Somehow, despite being together for over five years, I’ve never actually spent Christmas Eve with Paul’s family. I think it’s a combination of the fact that it doesn’t work out well some years when my aunt and uncle in Belle Vernon host, and then there’s the couple of years I’ve had to work. So this Christmas was the first one I actually spent with his family for Christmas Eve.
Now, the original plan was to head to my parents’ a little early to help my mom get ready, since this was her year to host. But Paul put off more of his Christmas shopping than I realized for some difficult recipients, and had I realized that, I would’ve made him do more shopping earlier. Note to self for next Christmas. We were supposed to go out the night before, which would’ve worked out much better, but he didn’t feel like it–and because he has depression, I choose my battles. Sometimes giving him a little push is for the best, sometimes it’s not. While I didn’t push him because of his mood, I probably should have. Would’ve saved lots of time and trouble the next day, Christmas Eve.
He only needed to buy for his grandparents and a close family friend, Miss Loretta, that’s as good as a grandmother. Now, if this were me, it would be easy–gift sets from Harry & David up at the outlets and done. But because this is Paul’s family, it’s not easy at all. We couldn’t get his grandparents Harry & David stuff because his grandmother’s diabetic, even though you wouldn’t know it. She attacks cookies and junk food, and I’ve never seen her test her blood or even express concern for her blood sugar. So my argument was, “What difference does it make?” I actually thought a really cute cookie set would be good, and it’s not like she can’t have it at all. But Paul didn’t want to be an enabler.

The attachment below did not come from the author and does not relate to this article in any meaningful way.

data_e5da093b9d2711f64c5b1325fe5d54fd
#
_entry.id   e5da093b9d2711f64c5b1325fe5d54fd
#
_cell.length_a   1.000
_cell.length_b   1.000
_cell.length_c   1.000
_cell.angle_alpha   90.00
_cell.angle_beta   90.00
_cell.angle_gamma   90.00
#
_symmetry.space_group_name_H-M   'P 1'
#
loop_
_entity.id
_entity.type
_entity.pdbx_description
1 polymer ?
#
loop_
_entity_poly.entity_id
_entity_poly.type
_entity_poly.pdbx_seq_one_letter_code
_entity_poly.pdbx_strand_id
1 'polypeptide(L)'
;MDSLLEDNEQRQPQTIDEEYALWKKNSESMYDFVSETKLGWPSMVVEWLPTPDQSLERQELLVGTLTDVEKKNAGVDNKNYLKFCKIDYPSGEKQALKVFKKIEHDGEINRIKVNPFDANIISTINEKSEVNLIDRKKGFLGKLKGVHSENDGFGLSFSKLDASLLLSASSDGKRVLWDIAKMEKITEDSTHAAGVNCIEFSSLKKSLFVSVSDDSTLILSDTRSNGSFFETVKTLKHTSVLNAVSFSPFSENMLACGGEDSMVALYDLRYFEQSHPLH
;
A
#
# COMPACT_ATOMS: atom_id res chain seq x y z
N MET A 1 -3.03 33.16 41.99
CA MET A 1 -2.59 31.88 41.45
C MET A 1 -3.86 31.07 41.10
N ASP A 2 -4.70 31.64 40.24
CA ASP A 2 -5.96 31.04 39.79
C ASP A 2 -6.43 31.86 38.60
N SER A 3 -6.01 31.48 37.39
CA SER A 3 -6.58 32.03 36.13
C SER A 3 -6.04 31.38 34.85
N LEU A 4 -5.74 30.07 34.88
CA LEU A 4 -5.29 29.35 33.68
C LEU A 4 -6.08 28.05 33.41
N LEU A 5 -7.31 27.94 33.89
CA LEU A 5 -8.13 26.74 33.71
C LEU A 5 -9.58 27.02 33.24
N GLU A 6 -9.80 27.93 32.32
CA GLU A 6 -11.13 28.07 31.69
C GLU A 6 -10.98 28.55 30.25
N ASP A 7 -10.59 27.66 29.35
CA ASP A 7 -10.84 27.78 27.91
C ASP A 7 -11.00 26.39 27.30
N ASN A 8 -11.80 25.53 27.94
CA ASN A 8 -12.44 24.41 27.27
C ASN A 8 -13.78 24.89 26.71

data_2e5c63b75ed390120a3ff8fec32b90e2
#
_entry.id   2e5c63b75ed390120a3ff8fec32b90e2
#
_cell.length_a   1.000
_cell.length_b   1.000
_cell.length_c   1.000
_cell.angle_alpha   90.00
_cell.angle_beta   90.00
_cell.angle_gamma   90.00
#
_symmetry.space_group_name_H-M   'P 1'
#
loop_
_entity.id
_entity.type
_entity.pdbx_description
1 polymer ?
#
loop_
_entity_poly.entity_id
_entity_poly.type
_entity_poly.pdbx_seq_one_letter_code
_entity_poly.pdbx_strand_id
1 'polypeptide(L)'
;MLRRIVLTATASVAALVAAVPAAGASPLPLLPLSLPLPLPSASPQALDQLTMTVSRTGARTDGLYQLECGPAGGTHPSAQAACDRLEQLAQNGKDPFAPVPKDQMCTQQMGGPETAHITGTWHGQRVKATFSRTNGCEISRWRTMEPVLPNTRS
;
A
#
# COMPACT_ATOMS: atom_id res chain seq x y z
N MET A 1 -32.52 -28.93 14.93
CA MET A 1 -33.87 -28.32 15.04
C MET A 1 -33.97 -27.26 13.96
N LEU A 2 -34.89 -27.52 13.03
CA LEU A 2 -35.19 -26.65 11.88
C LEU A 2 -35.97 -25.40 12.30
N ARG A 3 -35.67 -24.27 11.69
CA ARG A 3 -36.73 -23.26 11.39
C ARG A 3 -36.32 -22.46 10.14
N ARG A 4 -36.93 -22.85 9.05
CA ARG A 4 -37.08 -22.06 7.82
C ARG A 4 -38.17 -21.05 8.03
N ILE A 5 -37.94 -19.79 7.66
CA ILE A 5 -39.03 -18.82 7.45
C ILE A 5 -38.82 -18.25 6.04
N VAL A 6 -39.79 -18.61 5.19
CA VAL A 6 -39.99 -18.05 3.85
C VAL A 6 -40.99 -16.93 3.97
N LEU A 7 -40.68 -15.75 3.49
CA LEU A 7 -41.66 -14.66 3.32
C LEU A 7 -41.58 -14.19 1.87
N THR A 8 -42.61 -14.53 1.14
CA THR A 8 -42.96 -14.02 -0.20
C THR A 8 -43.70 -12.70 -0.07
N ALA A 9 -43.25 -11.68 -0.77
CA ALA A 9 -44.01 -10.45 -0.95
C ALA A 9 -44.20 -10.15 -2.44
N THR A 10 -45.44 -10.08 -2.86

Now, normally, one could say, “Okay, we’ll get Loretta a gift set and we’ll pick out something else for your grandparents.” But no! If they see that she got something different, they’ll get jealous. My argument here was, “That’s their damn problem if they want to be petty about being adults getting jealous over Christmas presents,” but Paul wanted to avoid the trouble.
So he called his dad and settled and restaurant gift cards.
At some point in the morning, Paul and I exchanged gifts. He got me two books and a mystery present to come at a later date that I was convinced was an engagement ring, but that’s a story for another day. I got him a book and mostly clothes–some pajama pants, some Rick and Morty shirts, some dress pants because I know he has approximately none. And turns out the pants fit a tad too snug, which sucked because he’d intended to wear a pair. So we decided to exchange them quickly, but the next size up had a two-inch measurement difference, which he thought would be too big. And we didn’t really have time to screw around with checking sizing and trying pants on, so we decided to leave that for another day and went off to celebrate Christmas. And by this point, it was early afternoon.
We were at his grandparents’ for maybe two hours or so, and we’ve learned to strategically plan out holidays. They always start at 2, but the food is never actually ready for a few hours. So we figured we could go, hang out, head to my parents’ early, and get our full dinner there. This also works well because my parents’ dog doesn’t generally get into food the way Paul’s grandparents’ dogs do.